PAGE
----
Close to a century after Ireland became independent the Irish Republic has prospered since joining the EU in 1973 whilst the economy in the North has declined. The peace process has brought many advantages with positive engagement and cross border collaboration, bringing stability and delivering potential to pull the North out of its terminal economic downward trend
Northern Ireland voted to remain. DUP fundamentalists do not command majority support for their hard line position despite being, narrowly, the largest party in the province for now.
The FT ran an outstanding article by Irish economist David McWilliams last week. Everybody should read it – unfortunately it is behind the FTs paywall.
McWilliams points out the North’s dependence on London hand outs have reached endemic proportions. Annual exports from the Republic total €282.4bn whilst exports today from the North are only €10.1bn. Unionism is killing the economy of Northern Ireland and predictably this is reflected in average earnings. Using international indicators, McWilliams says, in the previously wealthy North, average incomes are only €22,000 whilst the Republic has risen out of poverty to deliver average incomes of €38,000. No mean difference.
The most startling fact McWilliams mentions is the €10bn it costs the London Treasury every year to keep the North in the poverty that is the real cost of Unionism. For those interested in what it has cost the UK for its annual EU membership fee, well that works out at a net €10bn. Choices, choices!
Anybody heard from the Scottish Tories?
Scottish Tories are more than happy to pay the cost of Northern Ireland because any special treatment for N Ireland will just give rational people in Scotland ideas above their station. Gott im Himmel, Scotland could be on a journey out of the union Tories are dedicated to preserving for the embellishment and advantage of England. But they seem to have gone to ground again.
The Irish are well aware that Scotland with a larger economy than the Republic will be a competitor for inward investment. Scotland could become an east west Hanseatic bridge across the Irish and North seas, embracing a Northern Ireland emerging from the darkness of extreme unionism to a more prosperous future. It will take time but all distinctions and allowances for NI are an anathema to Scottish Tories so they will support the subs to keep it in poverty.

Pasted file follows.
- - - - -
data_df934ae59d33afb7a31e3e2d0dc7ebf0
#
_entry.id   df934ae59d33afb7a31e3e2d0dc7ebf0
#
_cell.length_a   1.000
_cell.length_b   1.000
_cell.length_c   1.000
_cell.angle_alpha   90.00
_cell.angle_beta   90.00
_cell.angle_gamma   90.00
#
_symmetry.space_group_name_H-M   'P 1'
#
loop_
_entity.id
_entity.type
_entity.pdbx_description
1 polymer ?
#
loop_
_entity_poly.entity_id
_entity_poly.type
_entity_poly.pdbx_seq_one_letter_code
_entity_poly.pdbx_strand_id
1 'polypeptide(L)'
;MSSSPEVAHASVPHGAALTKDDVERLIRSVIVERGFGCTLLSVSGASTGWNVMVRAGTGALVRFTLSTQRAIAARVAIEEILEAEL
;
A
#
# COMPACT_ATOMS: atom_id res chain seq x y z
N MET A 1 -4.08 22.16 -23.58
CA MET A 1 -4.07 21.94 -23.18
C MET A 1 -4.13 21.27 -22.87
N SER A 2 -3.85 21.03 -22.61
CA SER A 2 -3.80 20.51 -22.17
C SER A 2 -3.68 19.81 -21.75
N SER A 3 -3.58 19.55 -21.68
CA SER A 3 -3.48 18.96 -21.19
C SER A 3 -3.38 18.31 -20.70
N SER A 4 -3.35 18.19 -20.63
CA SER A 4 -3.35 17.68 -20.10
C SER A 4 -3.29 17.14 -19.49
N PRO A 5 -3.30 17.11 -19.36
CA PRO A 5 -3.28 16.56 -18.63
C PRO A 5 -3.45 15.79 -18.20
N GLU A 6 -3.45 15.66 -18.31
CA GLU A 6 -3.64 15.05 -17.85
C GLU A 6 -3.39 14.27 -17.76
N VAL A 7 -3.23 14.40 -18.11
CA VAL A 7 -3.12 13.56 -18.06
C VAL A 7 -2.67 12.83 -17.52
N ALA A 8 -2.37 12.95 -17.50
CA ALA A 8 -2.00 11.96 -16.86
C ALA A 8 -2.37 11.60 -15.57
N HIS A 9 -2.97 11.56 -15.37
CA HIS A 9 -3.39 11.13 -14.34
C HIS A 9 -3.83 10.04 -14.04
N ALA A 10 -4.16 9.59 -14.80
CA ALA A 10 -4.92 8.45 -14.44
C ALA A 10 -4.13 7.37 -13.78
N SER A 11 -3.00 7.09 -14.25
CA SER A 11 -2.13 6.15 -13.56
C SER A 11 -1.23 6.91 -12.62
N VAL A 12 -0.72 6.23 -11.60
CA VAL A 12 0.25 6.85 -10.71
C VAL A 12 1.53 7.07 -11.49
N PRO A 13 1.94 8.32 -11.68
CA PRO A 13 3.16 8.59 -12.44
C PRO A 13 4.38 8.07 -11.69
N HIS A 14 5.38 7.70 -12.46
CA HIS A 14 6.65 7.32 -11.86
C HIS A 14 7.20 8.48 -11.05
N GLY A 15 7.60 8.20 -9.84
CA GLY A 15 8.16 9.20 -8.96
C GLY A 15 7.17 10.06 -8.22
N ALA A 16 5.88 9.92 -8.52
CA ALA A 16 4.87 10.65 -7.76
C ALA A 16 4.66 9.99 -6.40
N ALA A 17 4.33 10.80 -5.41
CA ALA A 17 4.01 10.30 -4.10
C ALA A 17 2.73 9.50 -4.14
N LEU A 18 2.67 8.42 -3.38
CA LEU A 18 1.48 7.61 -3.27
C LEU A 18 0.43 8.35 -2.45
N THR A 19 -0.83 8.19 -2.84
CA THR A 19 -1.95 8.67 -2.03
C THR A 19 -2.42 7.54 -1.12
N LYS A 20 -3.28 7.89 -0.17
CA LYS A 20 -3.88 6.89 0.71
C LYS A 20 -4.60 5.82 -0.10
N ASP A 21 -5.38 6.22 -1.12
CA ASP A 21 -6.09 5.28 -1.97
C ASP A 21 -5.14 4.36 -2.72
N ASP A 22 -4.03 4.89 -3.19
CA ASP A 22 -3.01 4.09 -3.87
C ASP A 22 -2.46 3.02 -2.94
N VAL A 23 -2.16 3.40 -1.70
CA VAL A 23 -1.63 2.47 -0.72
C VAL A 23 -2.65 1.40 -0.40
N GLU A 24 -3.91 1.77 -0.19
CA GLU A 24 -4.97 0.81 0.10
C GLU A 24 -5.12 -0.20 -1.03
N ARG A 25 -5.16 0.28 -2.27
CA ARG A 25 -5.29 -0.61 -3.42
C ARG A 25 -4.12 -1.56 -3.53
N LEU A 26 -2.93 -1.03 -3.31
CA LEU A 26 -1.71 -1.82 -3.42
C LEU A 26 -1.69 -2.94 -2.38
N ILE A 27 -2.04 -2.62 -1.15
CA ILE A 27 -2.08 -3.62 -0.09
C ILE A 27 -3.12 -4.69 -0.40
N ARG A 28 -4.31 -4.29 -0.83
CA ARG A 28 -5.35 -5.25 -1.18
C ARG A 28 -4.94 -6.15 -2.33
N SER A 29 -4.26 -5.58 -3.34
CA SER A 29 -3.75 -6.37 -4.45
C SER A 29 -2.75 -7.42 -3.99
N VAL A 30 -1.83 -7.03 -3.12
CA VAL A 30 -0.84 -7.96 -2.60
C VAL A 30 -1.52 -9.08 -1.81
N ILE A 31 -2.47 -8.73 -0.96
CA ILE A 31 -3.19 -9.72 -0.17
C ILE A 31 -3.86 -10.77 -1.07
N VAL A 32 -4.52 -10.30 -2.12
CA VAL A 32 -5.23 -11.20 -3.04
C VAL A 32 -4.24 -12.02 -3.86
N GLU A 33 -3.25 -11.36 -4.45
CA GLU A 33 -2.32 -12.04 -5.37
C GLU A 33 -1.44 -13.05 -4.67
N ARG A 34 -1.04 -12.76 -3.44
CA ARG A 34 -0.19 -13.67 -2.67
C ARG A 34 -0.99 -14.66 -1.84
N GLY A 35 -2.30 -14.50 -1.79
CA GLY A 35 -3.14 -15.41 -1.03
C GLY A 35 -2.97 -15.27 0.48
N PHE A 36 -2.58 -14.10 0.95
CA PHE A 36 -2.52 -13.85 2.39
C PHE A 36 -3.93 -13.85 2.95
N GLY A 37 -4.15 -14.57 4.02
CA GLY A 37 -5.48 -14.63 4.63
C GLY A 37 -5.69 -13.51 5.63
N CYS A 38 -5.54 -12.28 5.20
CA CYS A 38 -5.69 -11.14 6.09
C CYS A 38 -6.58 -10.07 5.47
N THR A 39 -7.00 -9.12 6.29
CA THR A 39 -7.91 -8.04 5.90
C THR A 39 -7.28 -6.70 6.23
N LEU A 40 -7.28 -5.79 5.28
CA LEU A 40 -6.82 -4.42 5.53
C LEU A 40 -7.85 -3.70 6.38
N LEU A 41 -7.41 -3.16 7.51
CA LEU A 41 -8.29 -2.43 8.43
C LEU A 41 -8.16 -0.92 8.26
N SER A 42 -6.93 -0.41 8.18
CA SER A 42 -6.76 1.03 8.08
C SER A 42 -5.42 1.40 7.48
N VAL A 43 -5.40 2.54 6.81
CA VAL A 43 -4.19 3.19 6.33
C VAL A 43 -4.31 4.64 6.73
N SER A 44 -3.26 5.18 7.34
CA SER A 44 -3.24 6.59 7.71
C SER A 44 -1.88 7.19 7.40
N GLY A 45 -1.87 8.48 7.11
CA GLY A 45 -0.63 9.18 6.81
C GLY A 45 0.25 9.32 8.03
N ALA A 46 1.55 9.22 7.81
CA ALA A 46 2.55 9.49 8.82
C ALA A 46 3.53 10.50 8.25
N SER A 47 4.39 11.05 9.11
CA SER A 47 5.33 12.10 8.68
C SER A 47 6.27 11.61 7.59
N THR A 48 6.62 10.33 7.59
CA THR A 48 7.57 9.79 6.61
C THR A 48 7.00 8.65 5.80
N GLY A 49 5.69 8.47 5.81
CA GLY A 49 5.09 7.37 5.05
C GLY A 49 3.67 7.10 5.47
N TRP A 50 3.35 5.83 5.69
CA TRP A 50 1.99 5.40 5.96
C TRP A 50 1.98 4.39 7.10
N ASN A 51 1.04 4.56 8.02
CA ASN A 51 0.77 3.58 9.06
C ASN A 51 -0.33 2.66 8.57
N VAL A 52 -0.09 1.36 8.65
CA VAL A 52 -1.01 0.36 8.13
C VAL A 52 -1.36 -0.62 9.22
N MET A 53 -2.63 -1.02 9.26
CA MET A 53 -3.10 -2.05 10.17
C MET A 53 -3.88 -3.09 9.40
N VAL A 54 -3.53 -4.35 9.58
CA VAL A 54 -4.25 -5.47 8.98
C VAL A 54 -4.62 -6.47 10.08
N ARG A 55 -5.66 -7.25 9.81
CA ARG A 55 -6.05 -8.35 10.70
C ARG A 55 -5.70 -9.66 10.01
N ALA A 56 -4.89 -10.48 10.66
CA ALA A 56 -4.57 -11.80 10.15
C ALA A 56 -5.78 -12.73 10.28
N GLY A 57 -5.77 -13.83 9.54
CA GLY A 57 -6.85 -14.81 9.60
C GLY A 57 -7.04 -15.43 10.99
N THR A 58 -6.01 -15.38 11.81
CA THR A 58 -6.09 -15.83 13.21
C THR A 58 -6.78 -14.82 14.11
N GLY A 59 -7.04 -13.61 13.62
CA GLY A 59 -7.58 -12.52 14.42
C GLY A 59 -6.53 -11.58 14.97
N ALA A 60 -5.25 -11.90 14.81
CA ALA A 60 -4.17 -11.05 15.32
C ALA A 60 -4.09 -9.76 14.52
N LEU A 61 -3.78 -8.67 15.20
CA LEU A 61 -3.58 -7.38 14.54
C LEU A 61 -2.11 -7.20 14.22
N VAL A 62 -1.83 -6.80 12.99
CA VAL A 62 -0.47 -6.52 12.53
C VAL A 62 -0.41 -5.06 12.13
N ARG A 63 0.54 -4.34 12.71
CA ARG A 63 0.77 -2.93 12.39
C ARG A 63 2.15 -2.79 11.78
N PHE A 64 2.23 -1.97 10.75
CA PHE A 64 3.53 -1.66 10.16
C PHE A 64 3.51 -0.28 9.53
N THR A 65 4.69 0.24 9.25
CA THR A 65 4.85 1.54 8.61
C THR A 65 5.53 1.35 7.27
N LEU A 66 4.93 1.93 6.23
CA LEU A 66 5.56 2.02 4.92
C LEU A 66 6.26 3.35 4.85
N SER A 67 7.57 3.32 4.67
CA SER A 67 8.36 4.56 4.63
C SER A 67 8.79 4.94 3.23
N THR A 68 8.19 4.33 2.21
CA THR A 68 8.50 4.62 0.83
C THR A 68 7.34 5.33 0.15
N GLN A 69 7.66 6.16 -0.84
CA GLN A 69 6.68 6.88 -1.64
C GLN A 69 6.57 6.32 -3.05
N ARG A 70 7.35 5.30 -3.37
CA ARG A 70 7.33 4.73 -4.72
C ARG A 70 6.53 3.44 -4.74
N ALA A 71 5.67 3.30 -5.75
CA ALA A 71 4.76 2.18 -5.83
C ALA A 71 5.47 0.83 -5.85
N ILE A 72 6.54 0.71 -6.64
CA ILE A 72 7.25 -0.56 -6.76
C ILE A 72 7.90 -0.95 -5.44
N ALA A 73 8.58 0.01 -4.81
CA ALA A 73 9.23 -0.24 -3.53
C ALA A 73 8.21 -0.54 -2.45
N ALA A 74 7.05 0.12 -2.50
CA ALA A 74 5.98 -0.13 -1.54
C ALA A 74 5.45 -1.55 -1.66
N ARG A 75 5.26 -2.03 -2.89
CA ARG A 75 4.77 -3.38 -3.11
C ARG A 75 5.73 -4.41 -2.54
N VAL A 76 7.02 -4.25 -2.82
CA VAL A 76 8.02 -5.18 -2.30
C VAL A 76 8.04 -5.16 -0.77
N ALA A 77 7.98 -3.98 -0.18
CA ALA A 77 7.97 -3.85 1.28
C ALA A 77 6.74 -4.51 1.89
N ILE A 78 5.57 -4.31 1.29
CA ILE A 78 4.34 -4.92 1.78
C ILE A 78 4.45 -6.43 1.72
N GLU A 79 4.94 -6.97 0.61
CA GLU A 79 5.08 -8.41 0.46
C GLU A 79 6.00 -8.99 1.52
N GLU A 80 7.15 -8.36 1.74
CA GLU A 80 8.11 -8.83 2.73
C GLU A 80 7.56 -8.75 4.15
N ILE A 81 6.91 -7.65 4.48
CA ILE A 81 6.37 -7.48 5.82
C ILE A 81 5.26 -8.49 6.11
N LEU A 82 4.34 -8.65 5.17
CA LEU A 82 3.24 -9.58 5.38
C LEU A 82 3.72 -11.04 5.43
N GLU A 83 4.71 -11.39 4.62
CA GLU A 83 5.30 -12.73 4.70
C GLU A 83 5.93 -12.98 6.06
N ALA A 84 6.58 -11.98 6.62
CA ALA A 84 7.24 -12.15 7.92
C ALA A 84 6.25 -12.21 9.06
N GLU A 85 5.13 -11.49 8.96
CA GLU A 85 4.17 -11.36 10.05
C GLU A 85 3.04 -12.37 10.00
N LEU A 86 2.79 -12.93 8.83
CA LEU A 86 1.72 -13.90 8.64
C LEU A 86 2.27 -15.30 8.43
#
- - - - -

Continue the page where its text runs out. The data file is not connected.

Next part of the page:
Journey to the centre of nowhere
We do not know where Brexit is heading and will not for years with May’s ‘agreement’ because a real deal and continuing uncertainty reigns for years to come. Something the dogged Mrs May has not and will not own up to.
The EU has been clear it is the May deal, No deal or No Brexit. No Brexit is on the rise if the polls are to be believed – even in Jam and Jerusalem England. May is adamant, Corbyn is indecisive and unclear which makes the torn cigarette paper separating them worthless as the basis for a debate that excludes those with realistic alternatives. Gott im Himmel – there can’t be other politicians, especially Nicola Sturgeon, injecting sense into the senseless Brexit two horse diatribe.
We are a long way from a No Brexit solution and if that happens somehow, the political situation in Westminster will be no less uncertain and fraught than it is now. The Brexiteers will dig trenches and man the barricades screaming ‘we was robbed”. The fact they robbed funny piggy banks to buy the Brexit vote just not relevant!
The backstop on ensuring Ireland continues to work for the North and the Republic is exercising the Brexiteers. It would be permanent but they want to be able to pull the plug. How long in that situation would it take a Brexit England to think Northern Ireland is more trouble than it is worth? So sod the unions for a game of soldiers.
Walking holiday Mrs May?
For Scotland, the lesson of a dysfunction May government and Westminster a hotbed of dissension looking to become a permanent state with or without Mrs May, the future is clear, independence is the right choice even if Brexit goes the way of the dodo.
The Rees-Mogg cult will survive, taking it in turns to give mouth to mouth and CPR to the Brexit dodo.
Is the big walking holiday for Mrs May the next scene in this Brexit farce?